During the initialization phase, when no estimates are provided, α, β, γ, λ, ρ, ψ may be higher than during the normal phase (steps 205-215). A ramp-up factor θ may be applied to each of the smoothing parameters to speed up convergence. The ramp-up factor may be established such that θ>1. Stated another way, during initialization, the following substitutions may be used: αθ for α, βθ for β, etc.
When there is no previous data (e.g., during the initialization phase), the initial estimates of the baseline variables may be assigned as illustrated in
The determination of whether to trigger an alarm or not may be made using equations E10 and E11 illustrated in
Zi represents a cumulative sum of deviations. This cumulative sum measures, over a period of time, to what degree actual values have deviated from the estimated baseline. The case
δ accounts for normal growth and stabilizes the cumulative sum calculation. If some growth is expected in the data stream (perhaps normal increase in network traffic over time), this parameter is preferably increased accordingly. Furthermore, the δ parameter is preferably set to a value between a “normal” state and an anomalous state. For example, in traditional CuSum Control Theory, δ is often set to
T is the threshold for an alarm to be generated. Larger T results in fewer alarms. Multiple levels of alarms are often used to indicate the severity of the anomaly. For example, as a starting approximation, the formula TL=TCL-1 (C>1) may be used to represent the threshold for a level L alarm. In one embodiment level 1 is defined to be the lowest level alarm.
Missing data generally does not pose problems for the methods described herein. The “old” values may be used (i.e., μi=μi-1, Si=Si-N, Vari=Vari-1, Di=Di-1, Zi=Zi-1) in their respective places. When missing data are replaced by old values, alarms optionally may be temporarily inhibited (except perhaps to indicate that data was missing).
For numerical stability, the baseline variables may be renormalized periodically (at time i) using equations E25, E26, E27, and E28 illustrated in
As discussed above, during implementation, in order to conserve memory and data processing resources, it is not necessary to store all historical values of the variables. Only the latest mean estimate, the last N estimates of seasonality, and the latest estimate of variance need to be stored in order to continue processing detection of anomalies a described herein. In addition, ADS 101 may store the latest CuSum statistic for alarming. Stated another way, according to one embodiment, the ADS 101 stores the values μ, Si(i=1, . . . , N), Var, and Z from one period to the next.
A restatement of the equations illustrated in the Figures thus follows. During initialization (steps 201-203), the initial data may be calculated as:
And for each sequential (historical) data point, X:
Alternatively, if sufficient historical data (M cycles) is available and manual analysis is feasible, the values may be calculated as follows:
During the analysis phase (steps 205-215), while there is a stable baseline, for each (current) data point X:
And periodically, for numerical stability:
For missing data points, according to an aspect of the invention no calculation might be done (i.e., the variables do not change). In the (unlikely) case that μ=0 (e.g., when all historical values are zero), the following equation may be used in place of the Si calculation:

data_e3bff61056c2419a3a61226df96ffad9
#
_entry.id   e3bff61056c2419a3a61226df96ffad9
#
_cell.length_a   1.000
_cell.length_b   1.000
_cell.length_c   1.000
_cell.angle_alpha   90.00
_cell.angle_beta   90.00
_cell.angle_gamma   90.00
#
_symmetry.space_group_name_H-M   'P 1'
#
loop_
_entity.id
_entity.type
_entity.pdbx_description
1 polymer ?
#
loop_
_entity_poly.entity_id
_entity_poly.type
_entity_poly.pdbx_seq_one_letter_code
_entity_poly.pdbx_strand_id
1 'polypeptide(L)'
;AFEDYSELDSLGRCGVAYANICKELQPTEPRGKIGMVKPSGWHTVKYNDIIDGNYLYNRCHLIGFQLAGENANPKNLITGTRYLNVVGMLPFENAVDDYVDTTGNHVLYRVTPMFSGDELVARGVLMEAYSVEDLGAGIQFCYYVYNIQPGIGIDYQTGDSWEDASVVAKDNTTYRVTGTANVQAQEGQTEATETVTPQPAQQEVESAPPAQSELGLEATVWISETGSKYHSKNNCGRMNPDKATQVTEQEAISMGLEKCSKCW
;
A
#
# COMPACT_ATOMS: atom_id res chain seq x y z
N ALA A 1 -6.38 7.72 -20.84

For the analysis of volumetric traffic by port number of a specific network, the following data values were used:
In this monitored network, the amount of traffic to or from any port ranged from less than 100 MB to over 3TB an hour. Because the number of data streams monitored was large (65,536 ports×2 protocols (UDP/TCP)×2 directions (to/from)×3 data types (flows, number of packets, bytes)=786,432 total) the parameters (and ƒ(x)) used are considered conservative in order to reduce the number of total alarms during testing. Other values may be used, and various alarm levels may be set, to establish an appropriate number for the specific network and traffic being monitored.
Various aspects and/or features of the methodologies and systems described herein may be used to monitor network traffic data for anomalous conditions. Various aspects provide for anomaly monitoring using a baseline parameter in conjunction with anomaly detection and alarming. One or more aspects also provide for simultaneously adjusting the baseline while using the baseline to detect an anomaly. Another aspect discussed above allows exponential smoothing to calculate the mean, slope, seasonality, and variance, among other values, and then use the smoothed values to trigger an anomaly alarm.
As indicated above, the methodologies described herein are applicable to any problem in which one must detect abnormal activity over time. Therefore, any business that needs to detect abnormal behavior will benefit from the various aspects described herein, including areas such as network security, credit management, quality control, meteorology, medicine, or the stock market, to name but a few. The present invention includes any novel feature or combination of features disclosed herein either explicitly or any generalization thereof. While the invention has been described with respect to specific examples including presently preferred modes of carrying out the invention, those skilled in the art will appreciate that there are numerous variations and permutations of the above described systems and techniques. Thus, the spirit and scope of the invention should be construed broadly as set forth in the appended claims.